Saturday, 27 February 2010

New Philosophy MA: Starting Sept 2010

See below for info about the new MA in Philosophy starting in Sept 2010. Applications are now being accepted for this course.

It would be great if we could see one or two of the third years again next year!

Information for Marketing of MA in Philosophy
Course Title: MA in Philosophy

• The MA in Philosophy offers considerable flexibility and choice.
• You will study a broad range of issues and themes in contemporary philosophy.
• You will receive a complete grounding in the central intellectual traditions which underpin 20th and 21st Century Philosophy.
• You will also take a research practice module which will allow you to gain a number of key skills for future employment.
• This module will be especially useful for graduate philosophers wishing to develop a successful PhD proposal as well as to first year doctoral students wanting a general philosophical background to assist them in giving their doctoral project a sharper definition.

• The MA in Philosophy is designed to offer graduate students, those intent on pursuing doctoral research in other disciplinary areas, a thorough grounding in the key intellectual traditions that have defined contemporary philosophy.
• It also aims to provide MA Students with an in-depth knowledge of the historical and applied scope of philosophy.
• The MA in Philosophy addresses the following topics and disciplinary themes: ‘The Linguistic Turn: Analytic Philosophy and its Critics’; ‘Philosophy and Globalisation’; “Radical Philosophy: Hegel, Marx and Critical Theory’; ‘Media Philosophy’; ‘Phenomenology and Post-structuralism’ and ‘Philosophies of Life.’
• Within a collaborative and interdisciplinary context, the overall aim of the programme is to show how all forms of post-graduate enquiry are founded on important philosophical questions and can only proceed by addressing such questions.
• The research practice module will interrogate issues at the interface of philosophy and research methodology. It is ideally suited for expansion into professional and academic research.

• When you have successfully completed all of the course requirements you will have a Master of Arts in Philosophy.

• How to apply: contact the college of school graduate school office on the second floor of the George Eliot building, Clifton Main site.
• English language requirements: A competent grasp of written and oral English is required for this course.
• Funding opportunities include international link/info: It will be possible to apply for Vice Chancellorship stipends.
• Course length/start date: The Course Runs for one year from September to September.
• Course costs (where appropriate) include international fee
• Contact details; Questions? Just ask NTU (link to content ID 74108)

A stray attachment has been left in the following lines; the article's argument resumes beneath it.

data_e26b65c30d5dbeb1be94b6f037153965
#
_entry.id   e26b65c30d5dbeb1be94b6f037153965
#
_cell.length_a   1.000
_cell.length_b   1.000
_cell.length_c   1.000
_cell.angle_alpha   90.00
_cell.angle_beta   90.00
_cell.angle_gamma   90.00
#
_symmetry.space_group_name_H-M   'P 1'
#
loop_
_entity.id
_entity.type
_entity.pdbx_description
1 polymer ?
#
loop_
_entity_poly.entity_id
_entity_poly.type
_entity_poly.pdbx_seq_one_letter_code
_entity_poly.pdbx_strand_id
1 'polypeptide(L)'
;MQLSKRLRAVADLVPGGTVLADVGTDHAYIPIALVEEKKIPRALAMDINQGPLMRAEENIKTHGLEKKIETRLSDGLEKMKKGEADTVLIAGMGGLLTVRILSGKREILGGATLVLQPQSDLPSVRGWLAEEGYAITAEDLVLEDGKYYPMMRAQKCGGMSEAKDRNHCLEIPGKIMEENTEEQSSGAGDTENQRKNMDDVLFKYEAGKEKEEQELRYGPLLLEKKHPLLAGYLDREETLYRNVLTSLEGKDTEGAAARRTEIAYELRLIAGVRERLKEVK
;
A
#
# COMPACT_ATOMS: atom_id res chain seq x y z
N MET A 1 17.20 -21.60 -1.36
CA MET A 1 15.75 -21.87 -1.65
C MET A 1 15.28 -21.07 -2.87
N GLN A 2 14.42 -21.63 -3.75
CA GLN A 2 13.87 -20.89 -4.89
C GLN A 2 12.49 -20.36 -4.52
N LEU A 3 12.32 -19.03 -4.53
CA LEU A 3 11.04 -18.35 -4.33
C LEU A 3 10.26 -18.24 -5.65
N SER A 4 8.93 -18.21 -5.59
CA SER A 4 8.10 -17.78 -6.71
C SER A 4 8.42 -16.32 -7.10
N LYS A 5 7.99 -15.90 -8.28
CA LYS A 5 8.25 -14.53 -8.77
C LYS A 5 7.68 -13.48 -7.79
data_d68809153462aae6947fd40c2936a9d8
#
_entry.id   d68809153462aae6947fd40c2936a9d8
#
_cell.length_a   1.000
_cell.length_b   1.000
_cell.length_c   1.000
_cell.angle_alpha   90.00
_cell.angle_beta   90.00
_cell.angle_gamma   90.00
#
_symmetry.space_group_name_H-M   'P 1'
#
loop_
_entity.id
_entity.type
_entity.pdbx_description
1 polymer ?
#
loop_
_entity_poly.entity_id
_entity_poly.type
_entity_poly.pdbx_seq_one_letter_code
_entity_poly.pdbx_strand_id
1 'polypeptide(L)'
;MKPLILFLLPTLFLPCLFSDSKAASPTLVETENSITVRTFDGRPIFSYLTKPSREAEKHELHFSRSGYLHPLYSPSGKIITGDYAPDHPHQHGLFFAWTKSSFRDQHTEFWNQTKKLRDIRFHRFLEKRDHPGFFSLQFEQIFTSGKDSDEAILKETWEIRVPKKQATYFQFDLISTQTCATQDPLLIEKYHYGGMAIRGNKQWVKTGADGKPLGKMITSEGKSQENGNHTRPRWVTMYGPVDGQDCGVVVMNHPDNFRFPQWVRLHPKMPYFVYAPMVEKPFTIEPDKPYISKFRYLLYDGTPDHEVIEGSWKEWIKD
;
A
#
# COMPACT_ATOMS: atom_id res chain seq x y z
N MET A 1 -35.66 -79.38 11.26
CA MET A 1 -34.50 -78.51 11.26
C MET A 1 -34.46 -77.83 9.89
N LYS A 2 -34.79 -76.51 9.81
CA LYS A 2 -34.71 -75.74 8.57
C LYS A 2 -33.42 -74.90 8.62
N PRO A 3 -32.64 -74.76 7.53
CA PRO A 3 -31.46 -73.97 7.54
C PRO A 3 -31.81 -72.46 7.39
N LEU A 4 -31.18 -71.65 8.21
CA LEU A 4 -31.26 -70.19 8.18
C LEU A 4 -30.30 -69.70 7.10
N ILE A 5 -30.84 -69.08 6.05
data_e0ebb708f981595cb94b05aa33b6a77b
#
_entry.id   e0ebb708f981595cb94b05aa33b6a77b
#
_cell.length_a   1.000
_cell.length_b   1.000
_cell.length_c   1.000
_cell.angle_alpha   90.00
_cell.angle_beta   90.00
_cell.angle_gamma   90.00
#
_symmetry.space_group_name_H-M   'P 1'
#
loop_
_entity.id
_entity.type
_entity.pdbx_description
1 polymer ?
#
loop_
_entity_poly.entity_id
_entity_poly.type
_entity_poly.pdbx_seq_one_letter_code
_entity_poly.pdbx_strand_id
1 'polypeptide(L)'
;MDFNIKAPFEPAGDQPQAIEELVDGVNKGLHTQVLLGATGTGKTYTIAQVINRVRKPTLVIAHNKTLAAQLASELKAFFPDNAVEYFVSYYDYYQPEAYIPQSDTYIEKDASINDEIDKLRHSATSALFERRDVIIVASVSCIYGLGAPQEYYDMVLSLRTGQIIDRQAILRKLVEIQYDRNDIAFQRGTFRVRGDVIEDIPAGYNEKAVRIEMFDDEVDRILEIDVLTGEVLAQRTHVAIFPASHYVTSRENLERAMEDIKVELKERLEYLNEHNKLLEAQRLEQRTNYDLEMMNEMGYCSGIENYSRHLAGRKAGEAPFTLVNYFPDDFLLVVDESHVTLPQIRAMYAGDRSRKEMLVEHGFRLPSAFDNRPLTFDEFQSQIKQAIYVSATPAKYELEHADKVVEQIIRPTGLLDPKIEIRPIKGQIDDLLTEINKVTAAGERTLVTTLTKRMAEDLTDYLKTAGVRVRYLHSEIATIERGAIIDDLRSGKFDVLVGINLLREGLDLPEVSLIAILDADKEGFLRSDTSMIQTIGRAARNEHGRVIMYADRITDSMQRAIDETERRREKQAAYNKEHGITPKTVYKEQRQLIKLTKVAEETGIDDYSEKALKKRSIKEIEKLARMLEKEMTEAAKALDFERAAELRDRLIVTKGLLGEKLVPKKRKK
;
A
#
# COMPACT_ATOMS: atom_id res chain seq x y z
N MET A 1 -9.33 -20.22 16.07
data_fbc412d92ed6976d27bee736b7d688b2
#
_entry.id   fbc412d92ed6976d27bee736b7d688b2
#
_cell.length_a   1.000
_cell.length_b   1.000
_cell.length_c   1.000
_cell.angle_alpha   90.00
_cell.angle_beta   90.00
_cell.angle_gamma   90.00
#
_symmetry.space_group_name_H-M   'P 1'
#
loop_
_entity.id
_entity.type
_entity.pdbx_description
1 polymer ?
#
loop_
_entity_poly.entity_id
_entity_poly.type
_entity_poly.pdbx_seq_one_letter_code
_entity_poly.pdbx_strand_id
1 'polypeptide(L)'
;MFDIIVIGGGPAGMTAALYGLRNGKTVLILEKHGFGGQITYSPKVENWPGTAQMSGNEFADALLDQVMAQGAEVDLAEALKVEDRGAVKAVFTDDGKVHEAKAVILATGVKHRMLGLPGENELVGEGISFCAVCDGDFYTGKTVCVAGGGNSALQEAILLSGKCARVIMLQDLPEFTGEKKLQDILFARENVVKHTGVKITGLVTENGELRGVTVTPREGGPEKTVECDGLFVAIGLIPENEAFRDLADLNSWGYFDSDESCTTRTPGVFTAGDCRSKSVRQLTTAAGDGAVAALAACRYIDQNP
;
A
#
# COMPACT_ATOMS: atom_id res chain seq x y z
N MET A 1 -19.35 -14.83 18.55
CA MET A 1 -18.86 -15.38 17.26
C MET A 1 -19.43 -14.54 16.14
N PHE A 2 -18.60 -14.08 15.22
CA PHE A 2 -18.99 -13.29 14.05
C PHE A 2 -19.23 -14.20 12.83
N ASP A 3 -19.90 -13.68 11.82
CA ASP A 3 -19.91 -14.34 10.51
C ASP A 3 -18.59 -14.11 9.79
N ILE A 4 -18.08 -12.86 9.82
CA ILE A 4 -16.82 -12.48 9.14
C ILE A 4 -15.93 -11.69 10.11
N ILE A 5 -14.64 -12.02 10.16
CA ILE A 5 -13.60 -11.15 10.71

The course:

In order to complete this course you will have to achieve 180 credits. These 120 Credits are split into to two taught modules a school-wide taught module worth 40 credits and core module in Philosophy worth 80 credits. The remaining 60 credits will be based on the completion of a supervised dissertation of 15-20000 words.

The research practice module involves demonstrating how important philosophical questions about the nature of thought, being, categorisation, measurement, experience are founded on important philosophical questions. It also provides you with specific skills and qualities in research methodology and practice.

The taught module will introduce you to the key problems and thinkers who have set the tone of contemporary philosophy. Specific emphasis will be given to problems and issues in the philosophy of language, aesthetics, metaphysics, and phenomenology, post-structuralism and social and political philosophy. You will study the work of Wittgenstein, Husserl, Heidegger, Foucault, Deleuze and Derrida. The overall aim of the module is to provide a cutting edge philosophical background for graduate philosophers and to enhance the level of understanding of the ideas, contexts and techniques required to philosophise in both academic and non-academic contexts.

The dissertation module will offer you the opportunity to pursue a sustained piece of self-devised research under the auspices of a supervisor.


Neil Turnbull (Subject Leader in Philosophy) (BA, MSc, PhD) Neil is the subject leader of the Philosophy team. He has published widely on a number of philosophical issues and themes, from essays Wittgenstein, Nietzsche, Heidegger and Deleuze, to essays that explore the intersections of Philosophy and everyday life. His current research addresses the question of the relationship between philosophy and culture. He is currently writing two books – on ‘the metaphysics of science’ and ‘secularism’ (respectively).